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Enhancement of nutrient resorption efficiency increases plant production and helps maintain soil nutrients under summer grazing in a semi-arid steppe

Zhang, Tongrui, Li, Frank Yonghong, Shi, Chunjun, Li, Yanlong, Tang, Shiming, Baoyin, Taogetao
Agriculture, ecosystems & environment 2020 v.292 pp. 106840
Kengia squarrosa, Leymus chinensis, Stipa krylovii, animals, autumn, biogeochemical cycles, defoliation, ecosystems, excreta, grassland management, grazing, grazing effects, nitrogen, nutrient content, nutrients, phosphorus, plant communities, plant nitrogen content, plant nutrient resorption, resorption, soil nutrients, soil organic carbon, soil quality, steppes, summer, total nitrogen, China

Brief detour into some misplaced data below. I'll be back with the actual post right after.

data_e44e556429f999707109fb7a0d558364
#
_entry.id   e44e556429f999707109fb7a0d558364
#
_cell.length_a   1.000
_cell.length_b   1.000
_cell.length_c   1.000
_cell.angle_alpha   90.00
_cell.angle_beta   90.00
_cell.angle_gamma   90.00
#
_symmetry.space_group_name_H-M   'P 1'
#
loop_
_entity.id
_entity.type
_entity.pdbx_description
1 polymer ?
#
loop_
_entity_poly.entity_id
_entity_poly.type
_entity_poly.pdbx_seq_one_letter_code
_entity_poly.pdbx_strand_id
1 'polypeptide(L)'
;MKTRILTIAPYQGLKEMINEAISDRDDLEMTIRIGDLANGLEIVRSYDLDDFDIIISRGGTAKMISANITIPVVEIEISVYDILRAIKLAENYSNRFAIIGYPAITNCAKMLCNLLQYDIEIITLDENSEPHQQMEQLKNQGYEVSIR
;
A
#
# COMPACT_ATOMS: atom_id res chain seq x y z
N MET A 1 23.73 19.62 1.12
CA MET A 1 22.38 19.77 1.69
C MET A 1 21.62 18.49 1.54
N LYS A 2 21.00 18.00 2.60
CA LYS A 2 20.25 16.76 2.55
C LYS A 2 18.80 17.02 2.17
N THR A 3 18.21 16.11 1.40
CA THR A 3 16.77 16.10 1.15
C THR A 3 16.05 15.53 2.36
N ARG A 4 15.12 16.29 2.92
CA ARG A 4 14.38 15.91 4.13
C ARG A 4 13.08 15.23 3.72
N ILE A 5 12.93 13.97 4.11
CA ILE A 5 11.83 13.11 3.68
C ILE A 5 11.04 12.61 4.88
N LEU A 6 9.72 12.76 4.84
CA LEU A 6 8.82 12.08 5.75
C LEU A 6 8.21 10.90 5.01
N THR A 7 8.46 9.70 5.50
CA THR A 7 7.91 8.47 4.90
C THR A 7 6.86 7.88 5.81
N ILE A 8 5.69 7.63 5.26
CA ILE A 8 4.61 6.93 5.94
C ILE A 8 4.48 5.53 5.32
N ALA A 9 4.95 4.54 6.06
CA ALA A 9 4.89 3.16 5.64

Grazing regime is the most important factor that alters nutrient cycling in grassland ecosystems. Grazing exclusion has been used for restoration of degraded natural grasslands in Northern China during past two decades, while we propose that 'summer grazing' could be a better management than grazing exclusion for this purpose. Summer grazing allows plants to resorb more nutrients in autumn, thus preventing grazing-induced grassland degradation while keeping grassland in production. However, our understanding of grazing effects on nutrient resorption remains limited. In the present study, we examined plant nitrogen (N) and phosphorous (P) resorption at plant species and community levels in a natural steppe grassland that had experienced contrasting 'summer grazing' versus no-grazing treatments over a 6-year period in central Inner Mongolia. Plant community nutrient resorption efficiency (RE) and resorption fluxes were estimated, along with nutrient return fluxes via animal excreta and litter deposition. We found that (1) Summer grazing at moderate intensity increased plant production, but did not alter soil quality indicators such as soil organic carbon, total nitrogen, and total and plant available phosphorous. (2) Summer grazing increased plant community nutrient RE as the post-grazing plant re-growth with elevated nutrient concentration compensated for the nutrient removal by defoliation. Summer grazing increased nitrogen RE in Leymus chinensis and Cleistogenes squarrosa, but not in Stipa krylovii; and increased phosphorous RE in L. chinensis, but decreased that in S. krylovii and C. squarrosa. (3) Summer grazing accelerated nutrient cycling via animal excreta and litter deposition, but did not reduce plant nutrient resorption fluxes in autumn, which is a major mechanism for plant production enhancement and soil nutrient maintenance under the grazing regime. Our findings provide the key evidence to support moderate-intensity summer grazing as a sustainable grassland management regime to improve plant production while maintaining soil nutrients.